Sometimes certain dental work can lead to tooth abscess. Tooth pain under crown comes and goes. This is a sign that your Crown or fillings may have undergone trauma to the pulp chamber. Root canals can also cause trauma or can allow for bacteria to form due to improper sealing. This can potentially cause a root canal infection later on. A root canal infection is a precursor to tooth abscess.
  5. Wisdom Teeth
    Wisdom tooth abscess can occur due simply to its location at the back of your mouth. Since they are located so far back they can be easy to neglect during brushing. A wisdom tooth abscess can happen as a result of inadequate brushing near the back of your mouth.
  6. Impacted Food
    Finally, food can become lodged between gums and teeth. This can cause a gum abscess due to the growth of bacteria.

How To Care For Your Tooth Abscess

While waiting for your appointment or dental procedure you can take steps to help reduce pain.

  1. Prescribed Antibiotics
    While your immune system may fight off a bacterial infection on its own, it’s best not to risk more serious complications. Once you experience tooth infection symptoms, prescription antibiotics will help both kill and keep the spread of the bacteria at bay until your dentist can properly drain your tooth abscess.
  2. Ibuprofen
    Ibuprofen is both a pain reliever as well as an NSAID, or anti-inflammatory. Ibuprofen can help you knock out two birds with one stone, by helping you to manage pain as well as reduce swelling in face from abscess tooth. Make sure you read the label. Don’t go over recommended dosage for any medications. If you can’t take Ibuprofen, you could take other pain relievers. Ask your doctor or look up drug interactions to prevent complications from mixing medications.
  3. Rinse Your Mouth With Salt Water
    Saltwater is a great way to keep your mouth feeling fresh. It’s also a natural way to reduce the pain you’re feeling. Saltwater also helps keep inflammation down.
  4. Ice And Heat
    Dip a cotton ball in warm water and keep it in your mouth near the infected area. The heat will help soothe your pain. In addition, you can also apply ice packs to the exterior regions where swelling has affected your jaw.
  5. No Chewy Or Hard Foods
    If your mouth is causing you severe tooth pain, soft foods should be your best friend. You don’t want to overwork your mouth by constantly moving your jaw, clenching your muscles, causing more tension. Hard foods could also get lodged near the infection site, causing you even more discomfort.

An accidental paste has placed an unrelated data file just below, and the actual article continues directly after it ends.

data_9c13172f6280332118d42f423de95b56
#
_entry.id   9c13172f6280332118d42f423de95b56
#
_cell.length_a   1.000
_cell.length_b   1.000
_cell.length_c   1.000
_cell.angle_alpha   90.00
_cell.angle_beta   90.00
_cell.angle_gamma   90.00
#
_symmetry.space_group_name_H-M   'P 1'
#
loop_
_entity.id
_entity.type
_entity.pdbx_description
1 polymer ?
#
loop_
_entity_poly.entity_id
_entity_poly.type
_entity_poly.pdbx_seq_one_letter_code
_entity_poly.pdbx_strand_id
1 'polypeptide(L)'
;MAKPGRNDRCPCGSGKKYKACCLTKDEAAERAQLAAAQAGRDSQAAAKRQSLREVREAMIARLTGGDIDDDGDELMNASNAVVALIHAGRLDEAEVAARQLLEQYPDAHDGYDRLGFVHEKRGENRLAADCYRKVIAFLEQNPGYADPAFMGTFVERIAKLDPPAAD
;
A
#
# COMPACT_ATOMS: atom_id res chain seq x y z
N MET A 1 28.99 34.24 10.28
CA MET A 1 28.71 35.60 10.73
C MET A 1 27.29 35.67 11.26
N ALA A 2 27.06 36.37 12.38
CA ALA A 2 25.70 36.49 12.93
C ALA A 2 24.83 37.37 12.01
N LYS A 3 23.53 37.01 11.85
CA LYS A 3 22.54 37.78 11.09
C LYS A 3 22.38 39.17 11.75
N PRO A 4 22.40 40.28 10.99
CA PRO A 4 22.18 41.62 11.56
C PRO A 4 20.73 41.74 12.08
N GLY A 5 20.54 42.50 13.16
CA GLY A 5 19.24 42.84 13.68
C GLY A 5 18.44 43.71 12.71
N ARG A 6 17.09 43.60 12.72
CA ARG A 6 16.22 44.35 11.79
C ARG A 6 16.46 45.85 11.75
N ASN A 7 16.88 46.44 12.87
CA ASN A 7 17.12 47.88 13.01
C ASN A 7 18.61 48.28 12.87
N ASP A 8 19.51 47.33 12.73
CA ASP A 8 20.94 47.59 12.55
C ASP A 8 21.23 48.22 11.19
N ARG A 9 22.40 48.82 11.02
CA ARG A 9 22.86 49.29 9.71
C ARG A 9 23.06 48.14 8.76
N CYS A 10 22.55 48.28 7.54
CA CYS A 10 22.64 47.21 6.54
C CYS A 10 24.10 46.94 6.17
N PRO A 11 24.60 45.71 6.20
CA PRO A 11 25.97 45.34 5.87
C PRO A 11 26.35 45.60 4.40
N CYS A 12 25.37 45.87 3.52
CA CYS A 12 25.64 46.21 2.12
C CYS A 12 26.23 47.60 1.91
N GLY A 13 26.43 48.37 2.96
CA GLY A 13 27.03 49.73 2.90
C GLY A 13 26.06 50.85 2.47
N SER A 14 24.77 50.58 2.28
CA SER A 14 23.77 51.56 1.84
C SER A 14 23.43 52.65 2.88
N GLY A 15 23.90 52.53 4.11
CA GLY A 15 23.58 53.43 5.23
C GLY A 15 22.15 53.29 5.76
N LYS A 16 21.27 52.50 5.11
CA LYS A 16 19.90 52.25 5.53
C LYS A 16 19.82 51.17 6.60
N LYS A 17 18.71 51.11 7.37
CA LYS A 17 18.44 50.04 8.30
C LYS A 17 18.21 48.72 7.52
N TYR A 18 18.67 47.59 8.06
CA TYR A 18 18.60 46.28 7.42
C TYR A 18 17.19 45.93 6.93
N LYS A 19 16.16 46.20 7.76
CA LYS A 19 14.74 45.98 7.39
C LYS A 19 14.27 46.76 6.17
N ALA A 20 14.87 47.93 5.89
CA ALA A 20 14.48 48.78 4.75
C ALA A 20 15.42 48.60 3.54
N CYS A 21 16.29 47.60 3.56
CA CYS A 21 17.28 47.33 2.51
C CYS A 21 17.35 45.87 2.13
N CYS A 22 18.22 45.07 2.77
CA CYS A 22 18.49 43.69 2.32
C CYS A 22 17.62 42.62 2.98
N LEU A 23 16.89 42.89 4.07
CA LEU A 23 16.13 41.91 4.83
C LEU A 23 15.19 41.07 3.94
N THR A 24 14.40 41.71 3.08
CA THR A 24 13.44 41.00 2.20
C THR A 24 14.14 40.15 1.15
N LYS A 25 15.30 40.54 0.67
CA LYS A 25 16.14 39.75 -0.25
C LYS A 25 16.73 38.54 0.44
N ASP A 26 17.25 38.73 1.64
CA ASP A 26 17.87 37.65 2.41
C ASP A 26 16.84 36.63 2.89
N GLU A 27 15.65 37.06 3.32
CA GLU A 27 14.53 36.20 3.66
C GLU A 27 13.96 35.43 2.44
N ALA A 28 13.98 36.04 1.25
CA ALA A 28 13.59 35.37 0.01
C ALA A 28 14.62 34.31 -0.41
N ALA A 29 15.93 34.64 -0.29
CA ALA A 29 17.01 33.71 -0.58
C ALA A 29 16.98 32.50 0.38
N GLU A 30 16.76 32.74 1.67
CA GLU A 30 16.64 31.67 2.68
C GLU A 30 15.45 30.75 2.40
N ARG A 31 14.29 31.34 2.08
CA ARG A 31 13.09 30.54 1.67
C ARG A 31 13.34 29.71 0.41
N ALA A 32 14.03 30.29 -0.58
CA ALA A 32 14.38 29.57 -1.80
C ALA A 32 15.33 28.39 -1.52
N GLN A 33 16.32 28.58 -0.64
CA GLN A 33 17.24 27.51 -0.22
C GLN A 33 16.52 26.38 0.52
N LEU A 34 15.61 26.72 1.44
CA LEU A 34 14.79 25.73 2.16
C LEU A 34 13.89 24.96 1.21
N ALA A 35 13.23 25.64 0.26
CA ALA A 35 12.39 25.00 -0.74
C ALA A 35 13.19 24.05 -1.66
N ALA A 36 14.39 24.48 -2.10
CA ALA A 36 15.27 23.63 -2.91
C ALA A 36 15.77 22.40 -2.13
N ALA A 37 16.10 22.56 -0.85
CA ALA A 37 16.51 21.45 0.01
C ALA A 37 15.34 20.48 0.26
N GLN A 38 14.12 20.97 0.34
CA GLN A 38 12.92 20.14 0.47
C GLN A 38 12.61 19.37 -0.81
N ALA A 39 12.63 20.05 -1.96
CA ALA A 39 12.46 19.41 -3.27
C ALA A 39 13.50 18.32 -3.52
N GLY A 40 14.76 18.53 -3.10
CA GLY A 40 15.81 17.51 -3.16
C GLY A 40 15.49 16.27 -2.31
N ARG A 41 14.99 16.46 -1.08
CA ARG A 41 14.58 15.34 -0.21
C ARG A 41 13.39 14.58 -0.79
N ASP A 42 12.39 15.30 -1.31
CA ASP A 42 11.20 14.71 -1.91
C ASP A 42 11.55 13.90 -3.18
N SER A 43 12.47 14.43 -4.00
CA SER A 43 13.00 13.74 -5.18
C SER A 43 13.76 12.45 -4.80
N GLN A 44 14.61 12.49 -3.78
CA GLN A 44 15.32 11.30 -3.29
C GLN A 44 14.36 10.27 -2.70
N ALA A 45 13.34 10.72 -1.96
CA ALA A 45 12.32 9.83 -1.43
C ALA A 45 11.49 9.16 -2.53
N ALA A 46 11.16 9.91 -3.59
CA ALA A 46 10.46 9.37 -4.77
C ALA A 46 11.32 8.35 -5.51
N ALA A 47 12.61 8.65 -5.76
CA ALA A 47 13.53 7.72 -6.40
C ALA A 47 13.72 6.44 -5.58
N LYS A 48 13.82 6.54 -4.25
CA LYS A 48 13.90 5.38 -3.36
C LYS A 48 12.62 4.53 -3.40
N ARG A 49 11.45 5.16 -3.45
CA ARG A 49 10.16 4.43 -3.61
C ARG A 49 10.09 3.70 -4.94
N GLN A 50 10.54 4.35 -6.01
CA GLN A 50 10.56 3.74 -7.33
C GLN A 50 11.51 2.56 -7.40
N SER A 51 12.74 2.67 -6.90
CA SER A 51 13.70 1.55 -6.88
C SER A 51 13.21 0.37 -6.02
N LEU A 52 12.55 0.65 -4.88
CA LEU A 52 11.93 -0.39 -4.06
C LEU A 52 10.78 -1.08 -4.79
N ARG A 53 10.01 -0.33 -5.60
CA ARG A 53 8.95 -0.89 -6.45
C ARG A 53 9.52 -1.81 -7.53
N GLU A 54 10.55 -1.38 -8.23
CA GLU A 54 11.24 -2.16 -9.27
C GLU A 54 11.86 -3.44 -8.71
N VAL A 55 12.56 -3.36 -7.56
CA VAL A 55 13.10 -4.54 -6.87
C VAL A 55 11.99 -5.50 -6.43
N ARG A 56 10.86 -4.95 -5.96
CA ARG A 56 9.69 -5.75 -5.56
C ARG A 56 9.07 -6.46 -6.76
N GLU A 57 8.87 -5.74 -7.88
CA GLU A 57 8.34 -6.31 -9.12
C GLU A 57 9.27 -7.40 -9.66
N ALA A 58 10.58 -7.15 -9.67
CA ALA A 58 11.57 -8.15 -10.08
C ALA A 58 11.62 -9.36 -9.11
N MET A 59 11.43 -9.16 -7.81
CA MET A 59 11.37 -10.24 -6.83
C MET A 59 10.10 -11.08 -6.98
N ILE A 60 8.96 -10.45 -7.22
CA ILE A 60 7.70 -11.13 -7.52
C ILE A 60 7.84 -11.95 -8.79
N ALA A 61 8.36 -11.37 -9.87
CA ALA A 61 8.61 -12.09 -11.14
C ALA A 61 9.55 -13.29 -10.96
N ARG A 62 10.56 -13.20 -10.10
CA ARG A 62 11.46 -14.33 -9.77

How Is An Abscess Diagnosed and Treated?

Your dentist will usually diagnose a tooth abscess or gum abscess by taking x-rays of your mouth. X-rays will help the dentist see how far the infection has spread, and will then decide on a course of treatment.


  1. Root Canal
    A root canal is performed to help you keep your tooth. Your dentist will drill into your tooth, take out any necrotic pulp, drain the abscess at the root of your tooth, fill your pulp cavity, then seal a crown to your tooth. This will both help save your tooth and get rid of that nasty infection.
  2. Pulling The Tooth
    Sometimes the whole tooth must go. If the tooth is a goner, it may be best to get rid of the problem by just yanking the whole thing out.
  3. Antibiotics
    Your dentist may prescribe antibiotics to nip your infection in the bud.
  4. Draining the Abscess
    Finally, when treating a gum abscess or tooth abscess your dentist will drain it of pus. Once the pus pocket is reached it is important to properly drain it, as it carries a lot of harmful bacteria. Your dentist will do this by administering a cut to the fistula or pus pocket. After draining the pus away, they’ll douse the area with saline. The saline will keep the area clean.

Steps You Can Take To Avoid Tooth Abscess

Wouldn’t it be nice if you could take steps to help prevent a tooth abscess from occurring in the first place? Although these steps won’t always prevent the inevitable, they can help you better your oral care.

  1. Wear Mouth Guards
    You can lessen or prevent trauma to your teeth by purchasing a mouth guard to use when sleeping or playing sports.
  2. Practice Good Oral Hygiene
    What does it mean to practice good oral hygiene? It means that you brush for at least two minutes twice a day with fluoride toothpaste. It also means flossing once a day. Flossing can help prevent gum abscesses, as you are digging out bacteria that are touching your gums.
  3. Don’t Use Mouthwash After You Brush
    Mouthwash can help your mouth feel fresh and odor-free throughout the day. However, it can also have a detrimental effect on your oral care routine if you wash your toothpaste away by using it directly after brushing
  4. Cut Down On Sugar
    We all know that sugar can lead to tooth decay. Although no ones saying you should completely cut out the sweets, it would be wise not to have it before bed. Toothpaste is the best thing for teeth right before bed.
  5. Visit Your Dentist Regularly
    Regular dentist appointments are a must. The dentist can let you know how sufficient your oral care routine is and if anything is going awry in your mouth.

Serious Complications Of Dental Abscesses

How long can a tooth infection go untreated? The answer is not long. If you have had pain and symptoms for more than a few days, you should make an appointment to see your dentist immediately.

Firstly, the Journal of Endodontics released a startling statistic showing that over 61,400 people have had to endure a stay at the hospital due to tooth infections They found that around 66 passed away.

A tooth infection can lead to an even worse infection called sepsis. Sepsis can occur when the infection travels to your blood. This is where hospital stays come in. It is important to get infection treated before it spreads.

Furthermore, meningitis can also occur when an infection travels and leads to swelling of the brain or spinal cord, sometimes both. Warnings of sepsis or meningitis include: fast heart rate, delirium, shortness of breath, skin discoloration, and a stiff neck. If you experience any of these symptoms go to the hospital right away.

Call Your Dentist

A tooth abscess needs to be addressed by a professional. A trip to the dentist could save you from weeks of pain at best and a heavy hospital bill at worst. You can find tooth abscess treatment in Los Angeles with Southland Dental Care. We offer affordable, experienced treatment. Our highly trained dentists care about providing you with the best experience, tailored to get you out of pain as quickly as possible.